Fables of Faubus

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"Fables of Faubus"
Song by Charles Mingus from the album Mingus Ah Um
Released 1959
Genre Jazz
Length 8:13
Label Columbia
Composer Charles Mingus
Producer Nat Hentoff[1]
Mingus Ah Um track listing
"Bird Calls"
(6)
"Fables of Faubus"
(7)
"Pussy Cat Dues"
(8)

"Fables of Faubus" is a song composed by jazz bassist and composer Charles Mingus. One of Mingus's most explicitly political works,[2] the song was written as a direct protest against Arkansas governor Orval E. Faubus,[3] who in 1957 sent out the National Guard to prevent the integration of Little Rock Central High School by nine African American teenagers.

The song was first recorded for Mingus's 1959 album, Mingus Ah Um. Columbia refused to allow the lyrics to the song to be included,[4] and so the song was recorded as an instrumental on the album.[5][6] It was not until October 20, 1960 that the song was recorded with lyrics, for the album Charles Mingus Presents Charles Mingus, which was released on the more independent Candid label.[5] Due to contractual issues with Columbia, the song could not be released as "Fables of Faubus", and so the Candid version was titled "Original Faubus Fables".[7] The personnel for the Candid recording were Charles Mingus (bass, vocals), Dannie Richmond (drums, vocals), Eric Dolphy (alto saxophone), and Ted Curson (trumpet). The vocals featured a call-and-response between Mingus and Richmond.[1] Critic Don Heckman commented of the unedited "Original Faubus Fables" in a 1962 review that it was "a classic Negro put-down in which satire becomes a deadly rapier-thrust. Faubus emerges in a glare of ridicule as a mock villain whom no-one really takes seriously. This kind of commentary, brimful of feeling, bitingly direct and harshly satiric, appears far too rarely in jazz."[8]

The song, either with or without lyrics, was one of the compositions which Mingus returned to most often, both on record and in concert.

Cover recordings[edit]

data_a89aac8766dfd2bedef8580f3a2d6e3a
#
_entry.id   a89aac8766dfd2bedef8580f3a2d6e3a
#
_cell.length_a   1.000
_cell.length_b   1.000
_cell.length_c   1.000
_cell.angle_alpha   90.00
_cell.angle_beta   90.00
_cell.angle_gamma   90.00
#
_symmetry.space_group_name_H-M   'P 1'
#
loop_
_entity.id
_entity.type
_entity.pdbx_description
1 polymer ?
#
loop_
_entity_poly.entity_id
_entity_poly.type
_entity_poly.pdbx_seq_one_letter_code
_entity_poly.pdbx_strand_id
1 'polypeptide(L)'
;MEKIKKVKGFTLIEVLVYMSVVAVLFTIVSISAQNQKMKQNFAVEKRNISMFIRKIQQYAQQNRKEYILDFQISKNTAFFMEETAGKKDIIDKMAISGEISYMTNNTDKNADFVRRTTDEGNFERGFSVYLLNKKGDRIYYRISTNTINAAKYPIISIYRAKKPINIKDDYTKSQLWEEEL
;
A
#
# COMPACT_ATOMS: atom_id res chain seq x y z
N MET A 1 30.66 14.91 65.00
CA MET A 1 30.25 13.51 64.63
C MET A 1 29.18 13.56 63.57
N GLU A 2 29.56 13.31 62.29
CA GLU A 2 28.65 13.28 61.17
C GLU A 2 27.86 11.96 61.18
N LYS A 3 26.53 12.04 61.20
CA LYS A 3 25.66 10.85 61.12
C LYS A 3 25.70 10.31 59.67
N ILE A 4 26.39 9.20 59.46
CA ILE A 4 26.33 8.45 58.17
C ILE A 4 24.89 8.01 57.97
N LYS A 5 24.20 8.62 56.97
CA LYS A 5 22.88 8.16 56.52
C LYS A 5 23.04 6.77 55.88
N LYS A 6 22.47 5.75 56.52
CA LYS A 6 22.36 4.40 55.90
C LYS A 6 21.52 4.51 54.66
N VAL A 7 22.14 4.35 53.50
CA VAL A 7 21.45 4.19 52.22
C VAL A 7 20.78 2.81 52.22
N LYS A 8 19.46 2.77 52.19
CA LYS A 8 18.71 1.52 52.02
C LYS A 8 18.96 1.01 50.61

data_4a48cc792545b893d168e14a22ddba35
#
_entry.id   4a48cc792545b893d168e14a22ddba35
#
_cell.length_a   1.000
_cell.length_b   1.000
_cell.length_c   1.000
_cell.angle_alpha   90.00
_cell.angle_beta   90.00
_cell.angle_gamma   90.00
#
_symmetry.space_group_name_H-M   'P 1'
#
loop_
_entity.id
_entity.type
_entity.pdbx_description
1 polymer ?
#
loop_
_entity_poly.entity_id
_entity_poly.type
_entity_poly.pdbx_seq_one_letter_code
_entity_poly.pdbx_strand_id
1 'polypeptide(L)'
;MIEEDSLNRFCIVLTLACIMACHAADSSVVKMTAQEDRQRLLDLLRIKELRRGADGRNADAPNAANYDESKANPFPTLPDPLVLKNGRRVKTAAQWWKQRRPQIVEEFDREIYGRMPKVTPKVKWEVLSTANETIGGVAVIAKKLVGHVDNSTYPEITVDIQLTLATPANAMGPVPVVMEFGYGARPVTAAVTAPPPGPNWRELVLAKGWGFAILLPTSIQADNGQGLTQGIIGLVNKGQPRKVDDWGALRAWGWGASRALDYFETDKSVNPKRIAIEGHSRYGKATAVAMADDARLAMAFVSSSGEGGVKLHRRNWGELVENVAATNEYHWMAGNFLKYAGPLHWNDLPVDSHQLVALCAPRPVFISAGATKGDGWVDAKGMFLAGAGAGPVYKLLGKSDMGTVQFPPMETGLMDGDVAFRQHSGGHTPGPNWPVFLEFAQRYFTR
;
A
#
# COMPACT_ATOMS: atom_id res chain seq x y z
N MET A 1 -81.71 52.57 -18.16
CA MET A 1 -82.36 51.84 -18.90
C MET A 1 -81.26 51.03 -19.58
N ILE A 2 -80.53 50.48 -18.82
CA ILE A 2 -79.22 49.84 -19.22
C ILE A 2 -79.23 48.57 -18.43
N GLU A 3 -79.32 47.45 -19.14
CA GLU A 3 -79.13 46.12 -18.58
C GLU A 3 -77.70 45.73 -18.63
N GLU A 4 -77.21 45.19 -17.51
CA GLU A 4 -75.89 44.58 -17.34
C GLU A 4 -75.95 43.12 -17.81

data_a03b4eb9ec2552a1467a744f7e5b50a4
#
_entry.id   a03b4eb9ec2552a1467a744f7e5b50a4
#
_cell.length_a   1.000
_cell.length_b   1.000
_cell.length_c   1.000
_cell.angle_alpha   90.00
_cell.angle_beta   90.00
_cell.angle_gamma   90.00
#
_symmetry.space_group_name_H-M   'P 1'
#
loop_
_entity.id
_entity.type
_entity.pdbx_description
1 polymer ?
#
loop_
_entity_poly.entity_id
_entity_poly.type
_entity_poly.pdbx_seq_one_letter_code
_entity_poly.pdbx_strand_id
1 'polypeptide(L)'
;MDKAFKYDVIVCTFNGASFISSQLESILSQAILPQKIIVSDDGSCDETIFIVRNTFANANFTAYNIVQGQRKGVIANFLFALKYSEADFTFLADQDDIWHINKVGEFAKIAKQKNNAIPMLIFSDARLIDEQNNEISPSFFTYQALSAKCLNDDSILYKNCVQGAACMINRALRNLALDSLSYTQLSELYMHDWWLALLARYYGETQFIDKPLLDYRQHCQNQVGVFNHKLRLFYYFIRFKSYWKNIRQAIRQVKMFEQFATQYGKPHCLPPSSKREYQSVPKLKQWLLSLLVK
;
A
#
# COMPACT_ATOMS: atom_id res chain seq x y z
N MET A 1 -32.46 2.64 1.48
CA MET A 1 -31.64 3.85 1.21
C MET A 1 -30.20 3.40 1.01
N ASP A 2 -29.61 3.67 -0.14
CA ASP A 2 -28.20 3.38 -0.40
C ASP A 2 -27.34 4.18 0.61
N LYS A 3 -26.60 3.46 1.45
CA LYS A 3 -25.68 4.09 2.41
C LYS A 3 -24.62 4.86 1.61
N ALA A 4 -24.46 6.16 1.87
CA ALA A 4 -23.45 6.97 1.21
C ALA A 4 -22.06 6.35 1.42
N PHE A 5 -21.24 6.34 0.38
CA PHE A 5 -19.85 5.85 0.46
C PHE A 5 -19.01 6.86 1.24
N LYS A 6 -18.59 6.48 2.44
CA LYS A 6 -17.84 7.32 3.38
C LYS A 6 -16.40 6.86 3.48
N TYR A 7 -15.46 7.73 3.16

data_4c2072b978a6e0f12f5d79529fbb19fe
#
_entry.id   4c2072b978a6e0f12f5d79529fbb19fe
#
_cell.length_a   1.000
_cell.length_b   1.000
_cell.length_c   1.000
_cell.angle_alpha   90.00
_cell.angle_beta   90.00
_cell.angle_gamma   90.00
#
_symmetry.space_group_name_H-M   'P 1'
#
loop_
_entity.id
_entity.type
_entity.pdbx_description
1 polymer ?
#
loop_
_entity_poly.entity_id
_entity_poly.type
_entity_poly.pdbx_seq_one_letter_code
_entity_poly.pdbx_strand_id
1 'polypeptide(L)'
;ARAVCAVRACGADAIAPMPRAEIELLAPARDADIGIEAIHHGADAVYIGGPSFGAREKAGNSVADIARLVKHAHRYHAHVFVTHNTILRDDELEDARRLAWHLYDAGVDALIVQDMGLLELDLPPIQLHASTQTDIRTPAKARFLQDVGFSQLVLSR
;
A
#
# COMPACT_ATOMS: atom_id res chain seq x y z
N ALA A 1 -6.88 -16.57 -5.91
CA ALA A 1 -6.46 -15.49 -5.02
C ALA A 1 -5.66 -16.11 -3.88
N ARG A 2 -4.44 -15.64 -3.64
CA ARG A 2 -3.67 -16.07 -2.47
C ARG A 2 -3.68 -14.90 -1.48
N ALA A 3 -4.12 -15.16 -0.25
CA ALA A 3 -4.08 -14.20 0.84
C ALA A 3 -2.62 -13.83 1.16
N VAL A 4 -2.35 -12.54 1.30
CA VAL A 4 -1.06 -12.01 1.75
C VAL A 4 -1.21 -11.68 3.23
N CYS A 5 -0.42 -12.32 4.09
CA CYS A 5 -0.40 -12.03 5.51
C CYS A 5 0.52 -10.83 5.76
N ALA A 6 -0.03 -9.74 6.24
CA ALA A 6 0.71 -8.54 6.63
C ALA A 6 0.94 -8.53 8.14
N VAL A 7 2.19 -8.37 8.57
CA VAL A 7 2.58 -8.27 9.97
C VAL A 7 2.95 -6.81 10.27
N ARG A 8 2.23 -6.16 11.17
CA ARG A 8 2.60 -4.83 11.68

The song has been recorded by other jazz musicians, including Gerry Mulligan, Lionel Hampton, Charlie Hunter, Oliver Lake, Project Trio and the Jacob Fred Jazz Odyssey. The Normand Guilbeault Ensemble released a version called "Fables of (George Dubya) Faubus" in 2004.

The Mingus Big Band's recording of "Fables of Faubus", on their album Gunslinging Birds, features in the background the piano player playing tunes of the civil war, like the Confederate "(I Wish I Was in) Dixie" and Federal "Battle Hymn of the Republic", emphasizing Mingus's contempt for racism.

Footnotes[edit]

  1. ^ a b Santoro 2001, p. 173
  2. ^ Hersch 1998, p. 113
  3. ^ Hersch 1998, p. 109
  4. ^ Santoro 2001, p. 154
  5. ^ a b Monson 2007, p. 183
  6. ^ The liner notes to the 1998 reissue of the album state that the piece started life as an instrumental, and only gained the lyrics later.
  7. ^ Monson 2007, p. 264
  8. ^ Heckman, Don (August 1962). "About Charles Mingus". American Record Guide: 916–18.  As cited in Santoro 2001, p. 198
  • Hersch, Charles (1998). Democratic Artworks: Politics and the Arts from Trilling to Dylan. Albany: State University of New York Press. ISBN 0-7914-3801-5. 
  • Mingus, Charles (1991). Charles Mingus: More Than a Fake Book. Milwaukee: Hal Leonard Corporation. ISBN 0-7935-0900-9. 
  • Monson, Ingrid (2007). Freedom Sounds: Civil Rights Call Out to Jazz and Africa. Oxford Oxfordshire: Oxford University Press. ISBN 0-19-512825-7. 
  • Santoro, Gene (2001). Myself When I Am Real. Oxford: Oxford Univ. Press. ISBN 0-19-514711-1. 

External links[edit]